A cataract is a condition in which the lens of an eye becomes cloudy and affects vision. Most commonly, cataracts occur in older people, and they usually develop gradually.
Cataracts can usually be treated with a day-case operation, where the cloudy lens is removed and is replaced with an artificial plastic lens. However, in developing countries where this treatment is not available, cataracts are a major cause of total loss of vision (severe sight impairment).
What are cataracts?
Cataracts are cloudy (opaque) areas that develop in the lens of the eye. The lens should normally be clear. However, with cataracts, the affected lens becomes like frosted glass.
The lens of the eye sits just behind the pupil, which is the opening in the coloured part of the eye (iris). The lens is held in place by a ring of supporting tissues. Its job is to focus the image of what you see on to the back of your eye.
The lens is made of water and protein, and is normally clear because of the way the protein is arranged. With ageing and other causes of cataract, some of the protein can ‘clump together’ and this starts to cloud the lens. Over time, this makes it harder to see. Things are made worse by a gradual tendency for the lens to discolour with age, acquiring a brownish tinge which can affect colour vision, and can also make reading less clear.
A cataract is a gradual change, which starts inside the lens. There are three different patterns of cataract formation:
Who develops cataracts and how common are they?
Age-related cataract (senile cataract)
This is by far the most common type, and it affects older people, becoming more common with increasing age. In the UK about 1 in 3 people over the age of 65 have at least one cataract. Men and women are equally affected. Often both eyes are affected but one eye is typically worse than the other.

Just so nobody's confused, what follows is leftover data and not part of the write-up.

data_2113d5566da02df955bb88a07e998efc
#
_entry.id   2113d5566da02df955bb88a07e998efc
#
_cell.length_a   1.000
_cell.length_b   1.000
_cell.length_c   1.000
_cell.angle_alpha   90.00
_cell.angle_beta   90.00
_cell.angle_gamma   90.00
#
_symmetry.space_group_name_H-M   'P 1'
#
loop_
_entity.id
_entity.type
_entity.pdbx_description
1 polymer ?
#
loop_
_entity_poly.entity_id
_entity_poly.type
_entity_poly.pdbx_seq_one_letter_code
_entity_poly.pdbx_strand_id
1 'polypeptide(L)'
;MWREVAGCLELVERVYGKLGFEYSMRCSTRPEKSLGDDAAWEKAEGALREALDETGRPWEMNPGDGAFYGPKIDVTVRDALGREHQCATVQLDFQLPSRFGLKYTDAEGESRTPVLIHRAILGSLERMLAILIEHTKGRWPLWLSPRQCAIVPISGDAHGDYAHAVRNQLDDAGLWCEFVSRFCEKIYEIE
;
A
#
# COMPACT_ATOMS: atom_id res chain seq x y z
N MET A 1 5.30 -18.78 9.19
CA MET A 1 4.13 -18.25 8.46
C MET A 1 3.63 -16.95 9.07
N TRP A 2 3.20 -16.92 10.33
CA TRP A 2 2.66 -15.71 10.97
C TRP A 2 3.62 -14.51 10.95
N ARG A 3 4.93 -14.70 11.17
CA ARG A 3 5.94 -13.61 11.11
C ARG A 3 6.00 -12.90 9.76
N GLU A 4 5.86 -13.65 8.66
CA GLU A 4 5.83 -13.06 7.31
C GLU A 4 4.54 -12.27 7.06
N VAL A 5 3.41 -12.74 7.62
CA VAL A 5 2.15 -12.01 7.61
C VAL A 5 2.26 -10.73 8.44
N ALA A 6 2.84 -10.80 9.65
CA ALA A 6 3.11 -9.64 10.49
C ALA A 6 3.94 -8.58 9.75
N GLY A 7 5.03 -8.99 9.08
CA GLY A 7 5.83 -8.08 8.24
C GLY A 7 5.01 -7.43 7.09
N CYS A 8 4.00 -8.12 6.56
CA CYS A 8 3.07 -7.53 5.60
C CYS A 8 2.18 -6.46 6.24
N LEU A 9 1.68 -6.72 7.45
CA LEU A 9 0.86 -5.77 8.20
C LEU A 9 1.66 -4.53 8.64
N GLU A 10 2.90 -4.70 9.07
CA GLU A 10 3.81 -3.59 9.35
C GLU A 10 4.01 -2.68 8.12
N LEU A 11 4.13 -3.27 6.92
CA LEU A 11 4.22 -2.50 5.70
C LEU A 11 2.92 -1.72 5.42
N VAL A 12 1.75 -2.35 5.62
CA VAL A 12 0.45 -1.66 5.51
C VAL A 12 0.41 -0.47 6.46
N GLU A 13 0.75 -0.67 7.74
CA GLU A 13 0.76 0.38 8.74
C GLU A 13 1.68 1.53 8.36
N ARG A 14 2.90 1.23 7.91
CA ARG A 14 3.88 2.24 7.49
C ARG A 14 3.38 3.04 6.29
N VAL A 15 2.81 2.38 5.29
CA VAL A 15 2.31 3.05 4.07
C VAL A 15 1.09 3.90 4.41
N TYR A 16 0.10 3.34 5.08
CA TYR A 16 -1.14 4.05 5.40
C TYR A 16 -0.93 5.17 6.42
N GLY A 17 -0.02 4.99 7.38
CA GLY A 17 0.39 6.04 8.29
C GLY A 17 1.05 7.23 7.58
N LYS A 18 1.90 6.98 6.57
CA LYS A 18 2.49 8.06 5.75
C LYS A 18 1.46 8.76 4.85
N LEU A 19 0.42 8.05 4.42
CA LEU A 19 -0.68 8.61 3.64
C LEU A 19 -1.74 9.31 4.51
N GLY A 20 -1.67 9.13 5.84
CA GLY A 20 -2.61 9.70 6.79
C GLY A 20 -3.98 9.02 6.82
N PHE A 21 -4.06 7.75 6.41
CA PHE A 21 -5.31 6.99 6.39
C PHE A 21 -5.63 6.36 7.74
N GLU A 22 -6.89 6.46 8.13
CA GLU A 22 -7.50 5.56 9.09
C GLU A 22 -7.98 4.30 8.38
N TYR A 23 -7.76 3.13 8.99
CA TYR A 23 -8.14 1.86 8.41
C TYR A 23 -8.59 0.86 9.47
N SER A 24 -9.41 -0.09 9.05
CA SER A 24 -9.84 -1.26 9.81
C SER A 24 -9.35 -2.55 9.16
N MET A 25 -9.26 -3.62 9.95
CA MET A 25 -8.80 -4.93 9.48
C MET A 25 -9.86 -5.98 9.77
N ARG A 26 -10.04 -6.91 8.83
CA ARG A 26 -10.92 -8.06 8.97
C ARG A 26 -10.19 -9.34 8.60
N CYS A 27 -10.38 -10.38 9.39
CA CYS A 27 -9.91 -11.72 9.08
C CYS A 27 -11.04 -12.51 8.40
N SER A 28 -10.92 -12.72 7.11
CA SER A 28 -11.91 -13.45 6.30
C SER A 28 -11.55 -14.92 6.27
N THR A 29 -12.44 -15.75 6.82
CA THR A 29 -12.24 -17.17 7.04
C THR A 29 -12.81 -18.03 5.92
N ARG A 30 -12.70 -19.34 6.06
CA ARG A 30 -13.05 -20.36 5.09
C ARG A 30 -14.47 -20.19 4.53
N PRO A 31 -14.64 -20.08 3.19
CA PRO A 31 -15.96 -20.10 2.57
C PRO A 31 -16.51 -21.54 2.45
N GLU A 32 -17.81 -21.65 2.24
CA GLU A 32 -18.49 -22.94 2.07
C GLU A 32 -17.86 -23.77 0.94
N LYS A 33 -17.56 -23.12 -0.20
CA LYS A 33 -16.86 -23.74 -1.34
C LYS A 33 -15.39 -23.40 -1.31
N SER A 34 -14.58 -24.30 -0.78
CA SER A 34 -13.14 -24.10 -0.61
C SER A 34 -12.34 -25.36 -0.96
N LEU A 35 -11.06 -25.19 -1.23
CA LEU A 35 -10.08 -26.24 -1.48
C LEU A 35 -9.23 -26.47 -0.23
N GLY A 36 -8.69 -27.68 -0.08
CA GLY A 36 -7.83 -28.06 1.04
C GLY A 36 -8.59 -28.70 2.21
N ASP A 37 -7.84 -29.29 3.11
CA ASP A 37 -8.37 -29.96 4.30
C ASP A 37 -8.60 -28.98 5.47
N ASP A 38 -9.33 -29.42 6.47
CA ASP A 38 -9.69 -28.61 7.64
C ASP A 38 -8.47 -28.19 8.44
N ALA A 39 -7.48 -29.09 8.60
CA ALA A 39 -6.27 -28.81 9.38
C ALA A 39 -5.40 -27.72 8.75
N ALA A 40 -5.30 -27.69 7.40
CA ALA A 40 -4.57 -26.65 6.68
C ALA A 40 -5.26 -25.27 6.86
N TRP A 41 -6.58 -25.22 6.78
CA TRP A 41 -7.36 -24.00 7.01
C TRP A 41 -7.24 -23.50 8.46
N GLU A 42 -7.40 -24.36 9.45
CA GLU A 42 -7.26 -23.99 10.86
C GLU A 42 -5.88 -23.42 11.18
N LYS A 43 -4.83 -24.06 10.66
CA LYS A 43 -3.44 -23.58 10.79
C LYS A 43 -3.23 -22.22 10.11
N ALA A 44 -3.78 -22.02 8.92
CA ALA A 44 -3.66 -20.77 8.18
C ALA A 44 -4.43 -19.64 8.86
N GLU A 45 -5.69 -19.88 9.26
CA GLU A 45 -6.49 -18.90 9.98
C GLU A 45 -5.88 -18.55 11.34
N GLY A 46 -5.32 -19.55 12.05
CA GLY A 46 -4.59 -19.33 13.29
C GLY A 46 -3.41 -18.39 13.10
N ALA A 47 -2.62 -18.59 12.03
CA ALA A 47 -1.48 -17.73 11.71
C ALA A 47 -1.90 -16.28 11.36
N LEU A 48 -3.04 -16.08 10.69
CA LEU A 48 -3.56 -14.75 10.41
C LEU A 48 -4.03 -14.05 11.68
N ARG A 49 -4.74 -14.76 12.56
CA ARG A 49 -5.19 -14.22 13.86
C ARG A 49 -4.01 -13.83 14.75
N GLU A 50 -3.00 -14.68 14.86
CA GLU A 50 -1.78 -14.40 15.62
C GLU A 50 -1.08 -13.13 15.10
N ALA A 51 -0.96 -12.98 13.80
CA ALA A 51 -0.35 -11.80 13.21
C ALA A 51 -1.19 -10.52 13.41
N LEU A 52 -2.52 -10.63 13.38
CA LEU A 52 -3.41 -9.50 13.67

Most age-related cataracts take many years to form, and at first there will be no symptoms. Many people with an early cataract do not realise they have it as there is very little cloudiness. For most, therefore, the cataract will be diagnosed at a routine eye check before symptoms ever develop.
For some people, the cataract never becomes bad enough to impair vision. However, in many cases, vision becomes gradually worse over the years.
Congenital cataracts (present at birth)
These are uncommon, but important to diagnose early, and must be removed as early as possible after birth. This is because vision and seeing have to be learnt very early in infancy. A cataract that is present at birth stops the eye from learning to see. It can cause total loss of vision (severe sight impairment) which may then persist even if the cataract is removed later in life. Doctors examine the eyes of babies for cataracts as part of routine baby checks both at birth and at 6-8 weeks of age.
Other types of cataract
There are some uncommon causes of cataracts.
What causes cataracts?
The cataract begins with a change to the structure of the proteins in the lens. Some of the proteins clump together in places within the lens. This causes tiny areas of cloudiness. Each tiny area of cloudiness blocks a bit of light getting through to the retina. The severity of the cataract depends on the number of areas of cloudiness that develop in the affected lens.
Most affected people develop a cataract for no apparent reason. Factors that may increase the chance of developing cataracts include:
What are the symptoms of cataracts?
At first you may notice your vision becoming a bit blurred. With time, you may notice some of the following:
Depending on the severity of the cataract, the effect on your sight can range from vision being slightly blurred to complete loss of vision in the affected eye.